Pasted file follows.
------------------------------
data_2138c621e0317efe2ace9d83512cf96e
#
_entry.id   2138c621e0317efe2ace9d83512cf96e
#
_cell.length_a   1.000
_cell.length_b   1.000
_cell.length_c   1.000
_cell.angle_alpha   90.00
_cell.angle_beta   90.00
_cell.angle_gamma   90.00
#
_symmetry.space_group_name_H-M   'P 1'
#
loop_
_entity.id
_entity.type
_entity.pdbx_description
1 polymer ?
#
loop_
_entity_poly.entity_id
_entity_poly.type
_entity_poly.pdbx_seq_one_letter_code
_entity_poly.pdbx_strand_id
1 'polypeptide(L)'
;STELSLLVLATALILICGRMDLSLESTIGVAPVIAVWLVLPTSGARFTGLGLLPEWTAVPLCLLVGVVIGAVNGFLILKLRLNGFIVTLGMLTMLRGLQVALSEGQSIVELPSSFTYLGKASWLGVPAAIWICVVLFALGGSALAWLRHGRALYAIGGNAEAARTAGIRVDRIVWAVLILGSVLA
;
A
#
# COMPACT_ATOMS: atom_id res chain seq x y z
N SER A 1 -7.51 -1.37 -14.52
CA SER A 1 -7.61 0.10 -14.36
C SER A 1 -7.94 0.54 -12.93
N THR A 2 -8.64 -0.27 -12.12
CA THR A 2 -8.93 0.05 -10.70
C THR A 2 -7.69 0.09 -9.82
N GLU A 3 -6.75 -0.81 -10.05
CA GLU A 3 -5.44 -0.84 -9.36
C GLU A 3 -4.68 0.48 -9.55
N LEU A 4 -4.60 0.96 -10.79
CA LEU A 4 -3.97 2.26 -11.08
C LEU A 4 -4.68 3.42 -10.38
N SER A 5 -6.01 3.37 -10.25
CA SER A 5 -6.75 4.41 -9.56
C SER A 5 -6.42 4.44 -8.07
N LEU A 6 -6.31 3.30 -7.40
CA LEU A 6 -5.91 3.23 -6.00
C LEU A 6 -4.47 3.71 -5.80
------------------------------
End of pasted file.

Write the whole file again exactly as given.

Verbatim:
data_2138c621e0317efe2ace9d83512cf96e
#
_entry.id   2138c621e0317efe2ace9d83512cf96e
#
_cell.length_a   1.000
_cell.length_b   1.000
_cell.length_c   1.000
_cell.angle_alpha   90.00
_cell.angle_beta   90.00
_cell.angle_gamma   90.00
#
_symmetry.space_group_name_H-M   'P 1'
#
loop_
_entity.id
_entity.type
_entity.pdbx_description
1 polymer ?
#
loop_
_entity_poly.entity_id
_entity_poly.type
_entity_poly.pdbx_seq_one_letter_code
_entity_poly.pdbx_strand_id
1 'polypeptide(L)'
;STELSLLVLATALILICGRMDLSLESTIGVAPVIAVWLVLPTSGARFTGLGLLPEWTAVPLCLLVGVVIGAVNGFLILKLRLNGFIVTLGMLTMLRGLQVALSEGQSIVELPSSFTYLGKASWLGVPAAIWICVVLFALGGSALAWLRHGRALYAIGGNAEAARTAGIRVDRIVWAVLILGSVLA
;
A
#
# COMPACT_ATOMS: atom_id res chain seq x y z
N SER A 1 -7.51 -1.37 -14.52
CA SER A 1 -7.61 0.10 -14.36
C SER A 1 -7.94 0.54 -12.93
N THR A 2 -8.64 -0.27 -12.12
CA THR A 2 -8.93 0.05 -10.70
C THR A 2 -7.69 0.09 -9.82
N GLU A 3 -6.75 -0.81 -10.05
CA GLU A 3 -5.44 -0.84 -9.36
C GLU A 3 -4.68 0.48 -9.55
N LEU A 4 -4.60 0.96 -10.79
CA LEU A 4 -3.97 2.26 -11.08
C LEU A 4 -4.68 3.42 -10.38
N SER A 5 -6.01 3.37 -10.25
CA SER A 5 -6.75 4.41 -9.56
C SER A 5 -6.42 4.44 -8.07
N LEU A 6 -6.31 3.30 -7.40
CA LEU A 6 -5.91 3.23 -6.00
C LEU A 6 -4.47 3.71 -5.80